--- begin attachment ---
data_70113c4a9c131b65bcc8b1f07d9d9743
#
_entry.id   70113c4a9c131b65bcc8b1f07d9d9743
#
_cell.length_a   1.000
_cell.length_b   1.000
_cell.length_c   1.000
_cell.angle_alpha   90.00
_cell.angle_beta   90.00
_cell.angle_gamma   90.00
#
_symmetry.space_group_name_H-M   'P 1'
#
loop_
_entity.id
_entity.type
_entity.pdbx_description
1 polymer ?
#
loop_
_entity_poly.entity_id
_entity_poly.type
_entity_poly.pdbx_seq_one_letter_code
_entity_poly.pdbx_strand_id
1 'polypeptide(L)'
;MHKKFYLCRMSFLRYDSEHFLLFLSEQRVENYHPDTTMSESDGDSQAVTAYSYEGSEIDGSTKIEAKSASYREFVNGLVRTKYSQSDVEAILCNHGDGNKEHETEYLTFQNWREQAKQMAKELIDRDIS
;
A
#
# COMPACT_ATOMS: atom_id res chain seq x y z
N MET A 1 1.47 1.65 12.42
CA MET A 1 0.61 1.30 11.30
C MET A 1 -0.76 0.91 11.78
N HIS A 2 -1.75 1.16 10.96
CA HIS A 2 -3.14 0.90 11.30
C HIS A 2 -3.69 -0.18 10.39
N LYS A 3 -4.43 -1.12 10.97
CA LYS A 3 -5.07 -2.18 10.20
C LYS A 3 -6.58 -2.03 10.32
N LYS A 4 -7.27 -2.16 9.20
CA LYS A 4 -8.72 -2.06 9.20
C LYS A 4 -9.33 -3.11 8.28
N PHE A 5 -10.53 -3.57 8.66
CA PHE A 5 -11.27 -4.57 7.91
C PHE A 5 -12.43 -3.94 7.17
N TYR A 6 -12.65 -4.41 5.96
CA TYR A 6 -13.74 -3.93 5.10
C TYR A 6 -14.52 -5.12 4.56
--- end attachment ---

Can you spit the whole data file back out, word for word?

data_70113c4a9c131b65bcc8b1f07d9d9743
#
_entry.id   70113c4a9c131b65bcc8b1f07d9d9743
#
_cell.length_a   1.000
_cell.length_b   1.000
_cell.length_c   1.000
_cell.angle_alpha   90.00
_cell.angle_beta   90.00
_cell.angle_gamma   90.00
#
_symmetry.space_group_name_H-M   'P 1'
#
loop_
_entity.id
_entity.type
_entity.pdbx_description
1 polymer ?
#
loop_
_entity_poly.entity_id
_entity_poly.type
_entity_poly.pdbx_seq_one_letter_code
_entity_poly.pdbx_strand_id
1 'polypeptide(L)'
;MHKKFYLCRMSFLRYDSEHFLLFLSEQRVENYHPDTTMSESDGDSQAVTAYSYEGSEIDGSTKIEAKSASYREFVNGLVRTKYSQSDVEAILCNHGDGNKEHETEYLTFQNWREQAKQMAKELIDRDIS
;
A
#
# COMPACT_ATOMS: atom_id res chain seq x y z
N MET A 1 1.47 1.65 12.42
CA MET A 1 0.61 1.30 11.30
C MET A 1 -0.76 0.91 11.78
N HIS A 2 -1.75 1.16 10.96
CA HIS A 2 -3.14 0.90 11.30
C HIS A 2 -3.69 -0.18 10.39
N LYS A 3 -4.43 -1.12 10.97
CA LYS A 3 -5.07 -2.18 10.20
C LYS A 3 -6.58 -2.03 10.32
N LYS A 4 -7.27 -2.16 9.20
CA LYS A 4 -8.72 -2.06 9.20
C LYS A 4 -9.33 -3.11 8.28
N PHE A 5 -10.53 -3.57 8.66
CA PHE A 5 -11.27 -4.57 7.91
C PHE A 5 -12.43 -3.94 7.17
N TYR A 6 -12.65 -4.41 5.96
CA TYR A 6 -13.74 -3.93 5.10
C TYR A 6 -14.52 -5.12 4.56